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  5. 5
    061075

    The costs of EPI: a review of cost and cost-effectiveness studies (1979-1987). Revised.

    Brenzel L

    Arlington, Virginia, John Snow, Inc., Resources for Child Health Project (REACH), 1989 Apr. [8], 102 p. (USAID Contract No. DPE-5927-C-00-5068-00)

    A review of 28 reports from the cost-effectiveness literature published between 1979 and 1987 which evaluated the Expanded Program on Immunization (EPI) was undertaken by the Resources for Child Health Project (REACH) for the Program and Policy Coordination Bureau of the USAID as part of the Immunization Sustainability Study. The objectives were to assess the quality of cost-effectiveness studies of the EPI and to determine whether these data were a sufficient basis for generalization relationships between program costs and coverage levels in the future. In 1985, the Pan American Health Organization (PAHO) committed itself to the eradication of polio virus from the region by 1990. PAHO's preliminary analysis for 19 countries showed that more than $450 million was committed to the Plans of Action was 85% financed by government resources. By 1988, worldwide immunization coverage reported for the third doses of DPT and polio vaccine has surpassed the 50% level in both developing and developed countries. UNICEF was accelerating the EPI to achieve Universal Childhood Immunization (UCI). USAID funding for immunization increased from $30 million in 1985 to $51 million in 1988, and the agency strove for universal immunization by 1990. USAID also funded efforts made by PAHO, the Rotary International, and UNICEF toward global eradication of polio and universal childhood immunization by 1990. The average cost per fully immunized child was $13 which was within the specified range of $5-$15 per child presented at the Bellagio Conference in 1984. Routine services through fixed facilities cost $11.74 per fully immunized child. Immunization campaigns cost $15.62 per fully immunized child. Immunization programs in Africa have lower average costs than those in Asia between $12.26 and $16.41 for all strategies. For routing services through fixed facilities, the proportion of government contribution was 55% of total; it diminished to 40% for campaign strategies. International organizations and donor agencies covered EPI costs (such as vaccines, syringes, cold chain equipment, vehicles, and local training costs). The Mauritania national campaign had a cost-effectiveness ratio of almost 1/2 that of the campaigns in Cameroon and Senegal because of a smaller urban target population, while greater numbers of doses of vaccine were administered in Senegal than in Mauritania. A cost- effectiveness study protocol is needed to standardize basic costing and effectiveness terminology and methods and to address the needs of program managers and policy makers.
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  6. 6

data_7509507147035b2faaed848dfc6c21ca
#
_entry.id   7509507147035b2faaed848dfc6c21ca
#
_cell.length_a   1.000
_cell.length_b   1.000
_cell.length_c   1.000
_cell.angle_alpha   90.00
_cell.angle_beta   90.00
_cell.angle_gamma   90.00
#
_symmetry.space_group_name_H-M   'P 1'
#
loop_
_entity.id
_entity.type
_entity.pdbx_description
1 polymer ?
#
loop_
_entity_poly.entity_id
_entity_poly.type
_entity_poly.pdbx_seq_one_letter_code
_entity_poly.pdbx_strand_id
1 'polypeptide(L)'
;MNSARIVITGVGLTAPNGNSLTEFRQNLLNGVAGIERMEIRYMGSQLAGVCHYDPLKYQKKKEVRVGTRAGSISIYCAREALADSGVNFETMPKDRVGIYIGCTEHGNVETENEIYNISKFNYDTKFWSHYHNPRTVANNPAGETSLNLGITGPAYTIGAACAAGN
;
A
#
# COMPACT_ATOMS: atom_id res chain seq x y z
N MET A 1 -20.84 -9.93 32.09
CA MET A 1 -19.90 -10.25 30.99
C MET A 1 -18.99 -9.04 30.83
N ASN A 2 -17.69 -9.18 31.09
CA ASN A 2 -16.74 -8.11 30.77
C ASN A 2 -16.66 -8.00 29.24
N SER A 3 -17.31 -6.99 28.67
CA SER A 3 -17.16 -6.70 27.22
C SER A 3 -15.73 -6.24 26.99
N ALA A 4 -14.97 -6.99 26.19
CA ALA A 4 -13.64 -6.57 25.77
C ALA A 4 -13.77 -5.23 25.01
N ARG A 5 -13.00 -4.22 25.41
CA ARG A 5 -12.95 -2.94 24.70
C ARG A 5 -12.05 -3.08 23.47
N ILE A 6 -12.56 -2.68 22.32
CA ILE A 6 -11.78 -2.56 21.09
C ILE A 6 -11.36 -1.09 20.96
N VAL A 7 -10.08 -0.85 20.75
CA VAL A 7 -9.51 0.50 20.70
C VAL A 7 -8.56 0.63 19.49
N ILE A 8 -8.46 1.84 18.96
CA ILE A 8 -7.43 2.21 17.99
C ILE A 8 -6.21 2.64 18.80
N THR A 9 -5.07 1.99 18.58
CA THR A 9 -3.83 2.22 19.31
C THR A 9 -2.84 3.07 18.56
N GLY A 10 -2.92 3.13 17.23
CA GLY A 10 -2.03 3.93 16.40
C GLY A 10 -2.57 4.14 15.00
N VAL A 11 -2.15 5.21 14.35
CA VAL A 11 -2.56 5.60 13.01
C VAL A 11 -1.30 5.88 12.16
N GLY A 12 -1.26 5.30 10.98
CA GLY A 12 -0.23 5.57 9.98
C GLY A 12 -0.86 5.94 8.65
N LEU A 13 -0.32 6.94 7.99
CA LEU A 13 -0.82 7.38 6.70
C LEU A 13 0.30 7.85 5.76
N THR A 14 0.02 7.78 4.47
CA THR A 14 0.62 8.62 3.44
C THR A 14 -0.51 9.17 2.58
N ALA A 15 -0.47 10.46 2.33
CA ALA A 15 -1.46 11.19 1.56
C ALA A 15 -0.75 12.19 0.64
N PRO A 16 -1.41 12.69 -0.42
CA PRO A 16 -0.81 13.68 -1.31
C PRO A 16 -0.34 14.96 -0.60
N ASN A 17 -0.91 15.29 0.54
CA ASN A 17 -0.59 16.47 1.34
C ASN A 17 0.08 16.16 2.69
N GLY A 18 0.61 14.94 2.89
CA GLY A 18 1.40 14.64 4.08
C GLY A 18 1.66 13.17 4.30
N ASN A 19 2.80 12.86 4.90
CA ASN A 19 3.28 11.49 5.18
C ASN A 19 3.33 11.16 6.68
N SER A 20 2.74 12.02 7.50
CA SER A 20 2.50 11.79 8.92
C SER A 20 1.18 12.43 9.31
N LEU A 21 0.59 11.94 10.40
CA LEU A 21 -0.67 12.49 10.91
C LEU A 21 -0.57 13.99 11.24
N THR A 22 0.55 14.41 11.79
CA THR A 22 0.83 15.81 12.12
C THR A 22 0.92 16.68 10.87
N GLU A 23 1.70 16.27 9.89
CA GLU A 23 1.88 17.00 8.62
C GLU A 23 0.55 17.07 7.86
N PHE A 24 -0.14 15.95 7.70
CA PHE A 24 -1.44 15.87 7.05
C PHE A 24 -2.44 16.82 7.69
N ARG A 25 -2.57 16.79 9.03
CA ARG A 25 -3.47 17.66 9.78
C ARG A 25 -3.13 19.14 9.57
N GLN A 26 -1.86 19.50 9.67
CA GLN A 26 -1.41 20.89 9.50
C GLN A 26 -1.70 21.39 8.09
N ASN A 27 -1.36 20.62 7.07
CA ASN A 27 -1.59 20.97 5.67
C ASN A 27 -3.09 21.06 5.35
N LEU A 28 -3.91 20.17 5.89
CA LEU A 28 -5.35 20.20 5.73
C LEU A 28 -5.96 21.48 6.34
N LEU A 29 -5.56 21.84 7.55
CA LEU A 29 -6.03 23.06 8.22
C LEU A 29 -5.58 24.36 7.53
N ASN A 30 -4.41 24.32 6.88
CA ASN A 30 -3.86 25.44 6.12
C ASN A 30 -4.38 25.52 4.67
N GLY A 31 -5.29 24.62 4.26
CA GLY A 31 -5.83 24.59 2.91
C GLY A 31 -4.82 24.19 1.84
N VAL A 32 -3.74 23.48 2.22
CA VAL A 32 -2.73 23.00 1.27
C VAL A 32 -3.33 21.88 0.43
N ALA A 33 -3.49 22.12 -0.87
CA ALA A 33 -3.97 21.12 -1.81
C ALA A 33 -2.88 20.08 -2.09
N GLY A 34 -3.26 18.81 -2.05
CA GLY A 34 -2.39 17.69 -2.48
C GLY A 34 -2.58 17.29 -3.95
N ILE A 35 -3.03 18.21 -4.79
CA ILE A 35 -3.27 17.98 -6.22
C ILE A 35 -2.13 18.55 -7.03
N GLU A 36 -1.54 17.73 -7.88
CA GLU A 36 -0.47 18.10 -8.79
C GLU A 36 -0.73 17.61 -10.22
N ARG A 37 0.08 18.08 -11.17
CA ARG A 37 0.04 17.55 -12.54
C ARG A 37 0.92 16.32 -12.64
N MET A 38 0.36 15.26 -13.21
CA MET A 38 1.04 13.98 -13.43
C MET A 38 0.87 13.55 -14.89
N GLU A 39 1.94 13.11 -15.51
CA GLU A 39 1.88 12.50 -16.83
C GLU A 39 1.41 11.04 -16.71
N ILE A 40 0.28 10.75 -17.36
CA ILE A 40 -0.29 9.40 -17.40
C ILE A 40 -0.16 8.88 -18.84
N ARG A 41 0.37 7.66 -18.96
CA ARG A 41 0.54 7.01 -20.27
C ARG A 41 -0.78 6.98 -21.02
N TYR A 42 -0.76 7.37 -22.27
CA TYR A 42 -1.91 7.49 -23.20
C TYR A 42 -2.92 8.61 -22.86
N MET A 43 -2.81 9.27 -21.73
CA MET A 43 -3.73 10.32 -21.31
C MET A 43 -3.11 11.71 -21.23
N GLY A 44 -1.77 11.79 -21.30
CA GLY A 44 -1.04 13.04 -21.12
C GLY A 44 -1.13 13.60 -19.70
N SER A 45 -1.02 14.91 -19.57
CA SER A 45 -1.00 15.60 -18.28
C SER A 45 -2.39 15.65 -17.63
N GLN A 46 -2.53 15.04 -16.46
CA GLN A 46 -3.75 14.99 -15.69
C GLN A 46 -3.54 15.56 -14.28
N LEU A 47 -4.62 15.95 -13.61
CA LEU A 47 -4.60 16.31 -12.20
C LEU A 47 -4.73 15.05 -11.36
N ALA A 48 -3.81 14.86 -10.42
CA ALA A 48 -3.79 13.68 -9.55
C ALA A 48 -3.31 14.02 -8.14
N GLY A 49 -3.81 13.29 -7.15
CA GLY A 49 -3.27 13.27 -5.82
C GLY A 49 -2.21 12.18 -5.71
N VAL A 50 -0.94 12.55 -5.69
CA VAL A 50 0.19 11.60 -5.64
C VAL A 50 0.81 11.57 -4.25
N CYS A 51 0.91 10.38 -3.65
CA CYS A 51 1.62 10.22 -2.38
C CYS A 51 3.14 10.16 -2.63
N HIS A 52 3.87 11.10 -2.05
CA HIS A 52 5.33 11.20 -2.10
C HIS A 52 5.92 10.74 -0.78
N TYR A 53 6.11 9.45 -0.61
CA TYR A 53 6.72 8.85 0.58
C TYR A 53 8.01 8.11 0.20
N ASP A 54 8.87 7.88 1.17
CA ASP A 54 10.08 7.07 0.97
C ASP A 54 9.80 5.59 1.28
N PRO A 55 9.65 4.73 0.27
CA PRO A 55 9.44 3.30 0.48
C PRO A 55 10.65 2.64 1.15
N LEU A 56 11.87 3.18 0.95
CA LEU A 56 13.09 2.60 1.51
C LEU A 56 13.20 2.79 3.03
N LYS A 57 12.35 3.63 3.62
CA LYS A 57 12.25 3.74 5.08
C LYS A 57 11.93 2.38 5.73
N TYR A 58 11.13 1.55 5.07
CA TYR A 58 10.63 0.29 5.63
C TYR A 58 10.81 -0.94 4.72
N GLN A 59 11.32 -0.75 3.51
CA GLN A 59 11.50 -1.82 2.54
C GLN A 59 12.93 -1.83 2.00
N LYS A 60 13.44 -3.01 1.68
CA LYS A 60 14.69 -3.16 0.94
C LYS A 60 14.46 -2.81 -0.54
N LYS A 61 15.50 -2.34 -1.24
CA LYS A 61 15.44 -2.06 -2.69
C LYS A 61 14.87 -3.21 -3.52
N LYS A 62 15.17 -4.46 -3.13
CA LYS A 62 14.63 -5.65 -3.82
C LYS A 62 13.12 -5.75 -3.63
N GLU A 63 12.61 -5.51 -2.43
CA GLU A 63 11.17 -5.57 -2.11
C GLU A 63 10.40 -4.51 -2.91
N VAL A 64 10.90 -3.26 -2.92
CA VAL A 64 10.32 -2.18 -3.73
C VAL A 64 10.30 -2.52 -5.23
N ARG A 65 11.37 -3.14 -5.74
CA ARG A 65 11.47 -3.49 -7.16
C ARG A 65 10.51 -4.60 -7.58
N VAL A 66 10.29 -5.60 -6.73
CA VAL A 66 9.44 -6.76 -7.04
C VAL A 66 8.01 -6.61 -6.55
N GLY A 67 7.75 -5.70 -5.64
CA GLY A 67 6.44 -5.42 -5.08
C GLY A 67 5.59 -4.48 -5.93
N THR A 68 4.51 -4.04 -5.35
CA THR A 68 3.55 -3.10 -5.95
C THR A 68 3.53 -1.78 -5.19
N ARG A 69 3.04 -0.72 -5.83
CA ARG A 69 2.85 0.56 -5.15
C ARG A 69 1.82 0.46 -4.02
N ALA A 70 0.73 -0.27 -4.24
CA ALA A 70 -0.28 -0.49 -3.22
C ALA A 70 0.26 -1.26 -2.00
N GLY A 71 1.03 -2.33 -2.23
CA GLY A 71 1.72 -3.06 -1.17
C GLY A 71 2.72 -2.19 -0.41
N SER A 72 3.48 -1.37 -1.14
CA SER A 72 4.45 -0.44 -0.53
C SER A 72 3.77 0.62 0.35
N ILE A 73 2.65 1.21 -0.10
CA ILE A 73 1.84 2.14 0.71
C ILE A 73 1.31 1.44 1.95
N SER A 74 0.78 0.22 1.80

046689

    A perspective on controlling vaccine-preventable diseases among children in Liberia.

    Weeks RM

    INFECTION CONTROL. 1984 Nov; 5(11):538-41.

    In 1978 the Ministry of Health and Social Welfare (MHSW) of Liberia launched the Expanded Program on Immunization (EPI) with the 5-year objective of establishing an 80% reduction in child mortality and morbidity from measles, polio, diphtheria, neonatal tetanus, pertussis, and tuberculosis. The program at first adopted a strategy of using 15 mobile units in 11 operational zones to deliver vaccinations throughout the country. However, by 1980, despite support from the Baptist World Alliance, the UN International Children's Emergency Fund (UNICEF), and the World Health Organization (WHO), it became evident that the mobile strategy was neither economically feasible nor practical. Therefore, with support from the US Agency for International Development (USAID), the EPI shifted to a strategy of integrating immunization activities into the existing network of state health facilities. After 5 years, in 1982, the Program was evaluated by a team from the MHSW, WHO, USAID, and the Centers for Disease Control. The evaluating team felt that the EPI's strategy was good, but its goals were not being achieved due to deficiencies in funding, clinic supervision, and rural community outreach, as well as shortages of kerosene and spare parts needs to keep the essential refrigerators in operating condition. Measles remains endemic; in the capital, Monrovia, only 9% of the children have been vaccinated against it. Immunization coverage is particularly low in the capital the countries. Other reasons for low vaccination coverage in Liberia are lack of community awareness of existing facilities and the importance of vaccination and lack of coordination at the community level to use the existing facilities efficiently. International assistance is still needed, especially to develop heat-stable vaccines, so that maintenance of refrigerators will not be necessary.